Biden discussed President Obama’s plan to raise the top two marginal tax rates. If that were to occur, the economy would create 710,000 fewer jobs, according the accounting firm Ernst & Young. Jobs would suffer badly because, even though the Vice President said only 3 percent would pay those higher rates, those 3 percent are the biggest, most successful small businesses that do all the hiring. The Ernst & Young study found the Obama tax hike would devastate jobs because those businesses that would pay the higher rates employ 54 percent of the private workforce.
On the other hand, tax reform like Governor Mitt Romney and Ryan propose would lower rates to encourage growth and do so without reducing revenue or shifting the tax burden from high income taxpayers to middle income families. Even the Tax Policy Center, which is the group Obama and Biden cite to criticize the Romney tax plan, does not claim the Romney plan would reduce revenue — nevermind by $5 trillion.
–Curtis Dubay, Senior Policy Analyst, Tax Policy, Thomas A. Roe Institute for Economic Policy Studies
The $6,400 Question on Medicare
The allegation that premium support in Medicare would cost seniors more than $6,400 more is both wrong and misleading. Heritage expert Rea Hederman explains, “[T]his dollar amount is incorrect, and the charge is erroneous. Such false charges are based on an outdated Congressional Budget Office (CBO) model of House Budget Committee chairman Paul Ryan’s (R–WI) 2011 budget proposal.” In fact, under Ryan’s current proposal, a senior would be guaranteed at least two health plans whose premiums meet 100 percent of the contribution amount. Read the facts.
Heritage expert Bob Moffit explains, “There is no major Medicare reform proposal, including the Ryan proposal, that would issue future senior citizens a voucher (a certificate or coupon or a check for a fixed dollar amount).” Under premium support, the government provides a direct payment from a government account to a health plan of a person’s choice, including traditional Medicare. Under premium support, plans would all have to meet government standards and provide at least the benefits of traditional Medicare. See how Ryan’s plan compares to theHeritage’s premium support proposal.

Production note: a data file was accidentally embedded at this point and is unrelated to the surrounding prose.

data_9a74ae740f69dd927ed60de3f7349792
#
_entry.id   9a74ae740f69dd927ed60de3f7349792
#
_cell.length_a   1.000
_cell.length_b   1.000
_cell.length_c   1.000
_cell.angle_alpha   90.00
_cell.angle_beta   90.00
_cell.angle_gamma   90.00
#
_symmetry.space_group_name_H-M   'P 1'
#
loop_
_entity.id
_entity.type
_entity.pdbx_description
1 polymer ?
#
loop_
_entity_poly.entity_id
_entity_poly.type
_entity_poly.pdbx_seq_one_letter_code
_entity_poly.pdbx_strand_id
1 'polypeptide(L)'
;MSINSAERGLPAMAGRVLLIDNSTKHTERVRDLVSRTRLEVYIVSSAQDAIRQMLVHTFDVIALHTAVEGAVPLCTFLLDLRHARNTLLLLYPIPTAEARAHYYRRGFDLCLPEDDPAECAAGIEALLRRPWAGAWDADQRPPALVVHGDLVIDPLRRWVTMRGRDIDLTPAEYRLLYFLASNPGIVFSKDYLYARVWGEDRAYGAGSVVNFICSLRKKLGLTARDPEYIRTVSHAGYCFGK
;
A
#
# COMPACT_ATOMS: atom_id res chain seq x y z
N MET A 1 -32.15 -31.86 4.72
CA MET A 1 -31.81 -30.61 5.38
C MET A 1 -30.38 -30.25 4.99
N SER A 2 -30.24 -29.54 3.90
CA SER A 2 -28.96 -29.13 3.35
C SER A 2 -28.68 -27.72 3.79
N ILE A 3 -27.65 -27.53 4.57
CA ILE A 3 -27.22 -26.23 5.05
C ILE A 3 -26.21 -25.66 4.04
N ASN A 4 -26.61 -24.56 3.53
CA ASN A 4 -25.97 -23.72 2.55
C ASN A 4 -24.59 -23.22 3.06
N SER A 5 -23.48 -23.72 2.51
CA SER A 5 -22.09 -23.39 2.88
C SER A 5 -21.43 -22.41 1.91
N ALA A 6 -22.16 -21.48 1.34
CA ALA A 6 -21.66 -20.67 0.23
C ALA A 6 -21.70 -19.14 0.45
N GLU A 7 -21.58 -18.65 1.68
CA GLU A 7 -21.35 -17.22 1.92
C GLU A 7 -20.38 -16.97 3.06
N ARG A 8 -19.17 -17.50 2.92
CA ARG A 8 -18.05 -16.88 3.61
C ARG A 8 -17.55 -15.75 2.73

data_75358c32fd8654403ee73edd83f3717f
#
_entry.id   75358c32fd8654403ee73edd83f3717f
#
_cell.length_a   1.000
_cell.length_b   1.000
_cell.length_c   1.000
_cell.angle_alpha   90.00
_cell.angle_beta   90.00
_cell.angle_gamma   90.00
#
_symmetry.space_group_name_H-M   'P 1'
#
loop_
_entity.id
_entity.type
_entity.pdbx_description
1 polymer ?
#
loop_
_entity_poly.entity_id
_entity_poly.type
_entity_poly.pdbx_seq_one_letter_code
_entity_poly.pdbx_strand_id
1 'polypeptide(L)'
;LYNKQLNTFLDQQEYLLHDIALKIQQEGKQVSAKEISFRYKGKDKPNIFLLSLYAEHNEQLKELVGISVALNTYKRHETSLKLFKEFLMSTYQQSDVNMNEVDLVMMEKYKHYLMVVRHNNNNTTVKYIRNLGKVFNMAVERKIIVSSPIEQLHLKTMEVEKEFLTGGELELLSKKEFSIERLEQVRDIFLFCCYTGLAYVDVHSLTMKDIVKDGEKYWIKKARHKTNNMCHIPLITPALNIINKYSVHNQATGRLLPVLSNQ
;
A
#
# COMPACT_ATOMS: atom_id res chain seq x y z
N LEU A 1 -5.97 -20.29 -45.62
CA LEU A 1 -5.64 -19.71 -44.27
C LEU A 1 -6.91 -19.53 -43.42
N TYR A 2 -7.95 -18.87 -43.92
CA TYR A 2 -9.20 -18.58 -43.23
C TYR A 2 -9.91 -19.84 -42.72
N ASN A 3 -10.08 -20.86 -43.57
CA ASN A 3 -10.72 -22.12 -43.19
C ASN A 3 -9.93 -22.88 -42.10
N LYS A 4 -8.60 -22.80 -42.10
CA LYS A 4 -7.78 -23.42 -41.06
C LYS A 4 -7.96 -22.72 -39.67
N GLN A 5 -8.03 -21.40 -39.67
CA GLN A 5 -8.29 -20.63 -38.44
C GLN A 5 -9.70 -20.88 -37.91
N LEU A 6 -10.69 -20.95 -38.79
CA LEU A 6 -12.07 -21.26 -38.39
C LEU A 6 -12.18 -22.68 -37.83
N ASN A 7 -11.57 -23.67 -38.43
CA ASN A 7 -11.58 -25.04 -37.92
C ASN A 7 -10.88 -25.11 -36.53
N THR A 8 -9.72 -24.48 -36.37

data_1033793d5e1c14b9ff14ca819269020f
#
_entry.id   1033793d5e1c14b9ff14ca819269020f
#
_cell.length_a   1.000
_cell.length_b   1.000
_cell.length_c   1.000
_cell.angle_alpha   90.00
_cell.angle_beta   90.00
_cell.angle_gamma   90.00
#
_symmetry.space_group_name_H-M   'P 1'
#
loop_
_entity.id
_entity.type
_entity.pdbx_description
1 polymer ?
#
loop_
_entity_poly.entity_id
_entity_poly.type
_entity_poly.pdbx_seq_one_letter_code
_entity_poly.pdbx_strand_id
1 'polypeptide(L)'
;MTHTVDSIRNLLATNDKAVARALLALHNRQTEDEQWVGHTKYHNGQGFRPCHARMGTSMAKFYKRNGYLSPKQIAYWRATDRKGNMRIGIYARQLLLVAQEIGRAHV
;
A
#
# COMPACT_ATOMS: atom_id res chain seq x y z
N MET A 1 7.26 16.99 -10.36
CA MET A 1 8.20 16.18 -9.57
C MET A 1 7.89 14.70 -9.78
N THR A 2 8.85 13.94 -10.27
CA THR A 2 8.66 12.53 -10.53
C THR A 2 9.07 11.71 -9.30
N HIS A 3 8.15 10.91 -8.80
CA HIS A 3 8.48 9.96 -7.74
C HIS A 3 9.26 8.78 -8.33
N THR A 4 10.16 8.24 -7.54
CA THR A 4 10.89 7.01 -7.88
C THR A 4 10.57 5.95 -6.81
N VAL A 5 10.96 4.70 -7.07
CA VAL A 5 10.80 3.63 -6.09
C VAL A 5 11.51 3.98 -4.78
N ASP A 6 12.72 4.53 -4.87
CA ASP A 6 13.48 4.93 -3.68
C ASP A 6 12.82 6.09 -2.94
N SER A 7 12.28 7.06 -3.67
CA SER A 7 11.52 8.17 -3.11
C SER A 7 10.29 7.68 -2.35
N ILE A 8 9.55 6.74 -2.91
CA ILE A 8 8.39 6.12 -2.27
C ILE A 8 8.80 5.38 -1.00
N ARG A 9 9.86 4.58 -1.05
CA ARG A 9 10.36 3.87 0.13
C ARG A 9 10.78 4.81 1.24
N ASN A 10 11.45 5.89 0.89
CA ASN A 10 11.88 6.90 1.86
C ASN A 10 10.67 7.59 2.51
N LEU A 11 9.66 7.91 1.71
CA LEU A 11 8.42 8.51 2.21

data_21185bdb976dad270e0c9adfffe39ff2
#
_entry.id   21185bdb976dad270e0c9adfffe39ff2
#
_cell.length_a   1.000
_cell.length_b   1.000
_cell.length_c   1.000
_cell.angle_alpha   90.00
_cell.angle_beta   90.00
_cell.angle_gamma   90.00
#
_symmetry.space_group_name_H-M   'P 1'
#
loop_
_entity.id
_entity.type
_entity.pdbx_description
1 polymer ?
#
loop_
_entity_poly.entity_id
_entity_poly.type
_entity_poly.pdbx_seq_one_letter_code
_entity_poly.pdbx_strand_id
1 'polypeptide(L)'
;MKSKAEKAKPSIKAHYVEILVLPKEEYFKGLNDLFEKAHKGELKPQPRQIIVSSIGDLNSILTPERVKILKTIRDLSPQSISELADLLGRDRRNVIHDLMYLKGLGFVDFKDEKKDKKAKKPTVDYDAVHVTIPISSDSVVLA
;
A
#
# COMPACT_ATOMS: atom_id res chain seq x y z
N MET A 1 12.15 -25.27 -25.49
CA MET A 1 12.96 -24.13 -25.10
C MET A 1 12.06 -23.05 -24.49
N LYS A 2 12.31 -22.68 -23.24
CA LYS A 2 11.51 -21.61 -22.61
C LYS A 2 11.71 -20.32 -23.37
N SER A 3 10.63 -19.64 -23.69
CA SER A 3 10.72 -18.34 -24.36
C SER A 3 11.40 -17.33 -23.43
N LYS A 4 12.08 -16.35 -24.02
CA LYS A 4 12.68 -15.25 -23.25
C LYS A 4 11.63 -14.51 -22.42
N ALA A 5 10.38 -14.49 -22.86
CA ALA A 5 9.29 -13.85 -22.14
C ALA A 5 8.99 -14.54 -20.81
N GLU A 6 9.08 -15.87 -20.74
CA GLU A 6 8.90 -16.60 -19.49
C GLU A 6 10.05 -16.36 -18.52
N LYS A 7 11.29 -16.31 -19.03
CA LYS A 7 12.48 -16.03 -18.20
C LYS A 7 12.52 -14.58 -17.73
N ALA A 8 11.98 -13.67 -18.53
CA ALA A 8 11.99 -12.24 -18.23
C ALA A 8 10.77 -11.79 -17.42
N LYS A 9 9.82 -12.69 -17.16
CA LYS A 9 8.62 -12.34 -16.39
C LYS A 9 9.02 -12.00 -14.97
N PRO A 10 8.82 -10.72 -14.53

Medicare’s trust fund is projected to be bankrupt by 2024 and over the long-term the program has made $37 trillion worth of benefit promises to seniors that aren’t funded. Despite these serious problems, Obamacare cuts Medicare by $716 billion over the next 10 years and uses the “savings” to fund new spending in Obamacare.
–Alyene Senger, Research Assistant, Center for Health Policy Studies
Saving the American Dream
After a discussion of Iran, debate moderator Raddatz moved the conversation to a “different kind of national security issue” — the economy. Raddatz was entirely right to put it that way. You can be a liberal or a conservative, but it is impossible to believe that the United States can continue, over the long run, to lead in the world, to meet its national security responsibilities, to protect its allies, its interests, and its ideals, if its economy continues to grow slowly and the budget is consumed by entitlement spending.
A strong economy is not just vital for our prosperity: it is vital for our security. Unfortunately, after Raddatz’s well-crafted introduction, neither candidate made the connection she seemed to be hoping for, with both of them presenting their respective views on tax and economic policy. But as Heritage’s Saving the American Dream plan points out, fiscal responsibility needs to go hand in hand with international responsibility.
–Ted Bromund, Senior Research Fellow in Anglo-American Relations, The Margaret Thatcher Center for Freedom
Don’t Lose Gains in Afghanistan
Ryan was crystal clear that the United States should not lose the gains made in Afghanistan over the last decade and must ensure the Taliban cannot regain influence there. By contrast, Biden staunchly defended the administration’s commitment to withdraw all combat forces by the end of 2014, but failed to explain how the United States would ensure Afghanistan does not again become a safe haven for terrorists intent on attacking the United States.